Telling DSpace Stories at Creighton University with Richard Jizba

Thu, 2015-09-17 09:38 -- carol

“Telling DSpace Stories” is a community-led initiative aimed at introducing project leaders and their ideas to one another while providing details about DSpace implementations for the community and beyond. The following interview includes personal observations that may not represent the opinions and views of Creighton University or the DSpace Project."

Jonathan Markow from DuraSpace interviewed Richard Jizba to learn about Creighton University’s DSpace Repositories.

“What’s your role with DSpace at your institution?”

I am the Department Head of Information Services at Creighton University’s Health Sciences Library.  I’ve been overseeing all the DSpace projects since 2009.

“Tell me a little about your institution.”

Creighton is located in Omaha, Nebraska.  We are a Jesuit Catholic university established in 1878.  We have about 8,000 students.  Creighton is fairly complex in that besides the colleges of Arts & Sciences and the Heider College of Business there are a number of graduate programs and professional schools, including Law, Nursing, Pharmacy and Health Professions, Medicine, and Business Administration.  We have a good student/faculty ratio, and almost no courses are taught by graduate students.  We are typically ranked 1 or 2 as a regional university.

“Why did you decide on DSpace?”

Ten or twelve years ago, the University Libraries knew they wanted a new repository.  At the time they were using a proprietary system from a commercial company that went out of business, so we were motivated to explore open source options.  We looked at Fedora but decided we didn’t have the technical background to run it.  I evaluated and ultimately recommended DSpace.  We installed it, started playing with it, and discovered it was a good fit.

“What were your requirements going in?”

Our requirements were not completely formulated at the time.  We knew we wanted to archive the scholarly output of the university.  We started with theses and dissertations but then moved to a more eclectic selection of content.  We knew we wanted to try images, and we began with a turn-of-the-century anatomy book. We scanned it and developed good metadata.  Hierarchical MeSH anatomical name indexing proved to be very useful to people.  Google discovered the content, and now our pages frequently turn up in Google image searches.  Our first big project was the Creighton Law Library's Nebraska Supreme Court Briefs collection.  We converted their index to DSpace metadata, which resulted in the creation of 15,000 item records. We also loaded the corresponding pdf's of the briefs that had been created up to that point, though the majority are still being scanned and processed.  A more non-traditional project was the archiving of over 5,000 html files representing personal reflections of Creighton faculty and staff on the daily mass readings. The "Daily Reflections" web site became very popular around the world starting in the late 1990s, but older reflections were maintained in a very primitive chronological archive. Realizing that the Online Ministry Office needed a better archival solution we approached them in 2014 to talk about DSpace. To make a long story short, besides just archiving their html files, we created detailed metadata records with all the liturgical information for each day: the readings, the liturgical year and season, feast days, and so on. This has resulted in collection that can be easily searched and browsed. Of course, it's also created a steady workflow, since new reflections are created every day.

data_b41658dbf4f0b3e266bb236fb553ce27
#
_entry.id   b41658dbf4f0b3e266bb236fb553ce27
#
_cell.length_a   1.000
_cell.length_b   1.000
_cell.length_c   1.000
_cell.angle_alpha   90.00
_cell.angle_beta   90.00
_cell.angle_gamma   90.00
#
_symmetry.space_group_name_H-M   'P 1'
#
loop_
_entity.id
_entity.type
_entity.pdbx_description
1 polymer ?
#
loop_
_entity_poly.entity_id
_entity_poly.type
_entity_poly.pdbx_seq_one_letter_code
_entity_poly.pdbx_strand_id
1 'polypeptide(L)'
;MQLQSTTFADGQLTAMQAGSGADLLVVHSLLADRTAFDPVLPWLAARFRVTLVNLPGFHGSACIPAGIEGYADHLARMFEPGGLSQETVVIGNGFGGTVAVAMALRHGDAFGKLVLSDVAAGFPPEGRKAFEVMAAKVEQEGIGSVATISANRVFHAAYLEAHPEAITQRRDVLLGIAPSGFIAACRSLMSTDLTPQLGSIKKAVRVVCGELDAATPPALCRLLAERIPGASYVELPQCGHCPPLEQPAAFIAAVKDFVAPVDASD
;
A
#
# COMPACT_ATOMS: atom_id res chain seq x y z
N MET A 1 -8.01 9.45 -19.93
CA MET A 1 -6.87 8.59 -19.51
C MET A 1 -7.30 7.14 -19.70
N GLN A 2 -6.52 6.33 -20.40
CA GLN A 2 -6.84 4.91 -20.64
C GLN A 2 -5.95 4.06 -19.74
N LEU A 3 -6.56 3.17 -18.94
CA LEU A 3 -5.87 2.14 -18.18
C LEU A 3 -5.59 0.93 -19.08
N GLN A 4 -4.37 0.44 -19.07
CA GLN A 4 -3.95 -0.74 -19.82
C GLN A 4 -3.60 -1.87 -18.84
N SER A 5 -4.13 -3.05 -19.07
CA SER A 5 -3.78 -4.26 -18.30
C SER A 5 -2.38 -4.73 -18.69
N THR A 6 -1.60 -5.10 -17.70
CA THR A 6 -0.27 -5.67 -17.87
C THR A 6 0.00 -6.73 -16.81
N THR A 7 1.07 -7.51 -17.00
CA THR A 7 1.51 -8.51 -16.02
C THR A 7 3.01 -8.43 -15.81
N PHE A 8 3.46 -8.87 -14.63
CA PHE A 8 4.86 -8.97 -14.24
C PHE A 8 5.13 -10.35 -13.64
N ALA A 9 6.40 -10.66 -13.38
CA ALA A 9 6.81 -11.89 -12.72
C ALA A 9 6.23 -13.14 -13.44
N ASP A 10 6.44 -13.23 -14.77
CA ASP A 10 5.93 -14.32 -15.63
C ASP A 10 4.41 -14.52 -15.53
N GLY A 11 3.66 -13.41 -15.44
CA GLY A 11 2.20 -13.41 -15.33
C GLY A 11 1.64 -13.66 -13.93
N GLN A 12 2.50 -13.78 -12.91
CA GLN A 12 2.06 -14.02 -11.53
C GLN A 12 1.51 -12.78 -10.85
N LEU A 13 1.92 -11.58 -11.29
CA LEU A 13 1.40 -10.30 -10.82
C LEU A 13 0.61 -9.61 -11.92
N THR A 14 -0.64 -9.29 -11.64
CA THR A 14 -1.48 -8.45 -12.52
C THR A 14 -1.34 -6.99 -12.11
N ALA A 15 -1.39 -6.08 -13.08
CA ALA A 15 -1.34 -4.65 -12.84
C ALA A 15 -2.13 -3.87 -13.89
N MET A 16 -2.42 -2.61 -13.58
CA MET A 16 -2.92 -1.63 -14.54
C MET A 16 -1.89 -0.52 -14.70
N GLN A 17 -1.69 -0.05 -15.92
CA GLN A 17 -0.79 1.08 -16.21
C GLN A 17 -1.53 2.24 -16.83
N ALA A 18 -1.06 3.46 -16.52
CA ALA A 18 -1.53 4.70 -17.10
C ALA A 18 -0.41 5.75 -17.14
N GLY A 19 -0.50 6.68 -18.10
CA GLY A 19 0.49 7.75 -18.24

“What strategic organizational or institutional goals did DSpace help you meet?”

Our eclectic approach to archiving University content has been met with a lot of enthusiasm.   University Relations, for example, has begun to archive its commencement bulletins; Library search requests and result files are archived; academic journal pdf’s are archived in DSpace and then backed up to DuraCloud for preservation. We don't put many preconditions on the kinds of collections we will add to repository. The justification has to make sense in that it serves the University in some way. We have to have the legal right to include them, and it must be in a format that makes sense for DSpace.

“What are your plans for your DSpace repository in the future?”

We want to keep using DSpace the way we are currently using it.  For example, we’d like to improve faculty bibliographies and look at other collections that should be digitized. To this end, we augmented our staff with two repository librarians who have been getting training in web design and programming.  We also hope to do more customizations.  Eclectic collections require different ways of looking at things. One of the attractive aspects of DSpace is that customization is fairly easy.  

“What is at the top of your DSpace “wish list”?

We are very interested in the effort to create a new UI.  We would like to see a strong, unified platform.  We would also like a way of doing customizations that doesn’t require a system reboot and is not dependent on reading startup config files.  We’d like better pdf document streaming, video handling, and customized data displays--just to name a few.

"What advice would you give to other organizations that are planning to establish a DSpace repository?"

Just get moving on it!  It just works. You don’t have to be afraid to do customizations and make it your own.  But be aware of limiting your upgrade burden if you do so.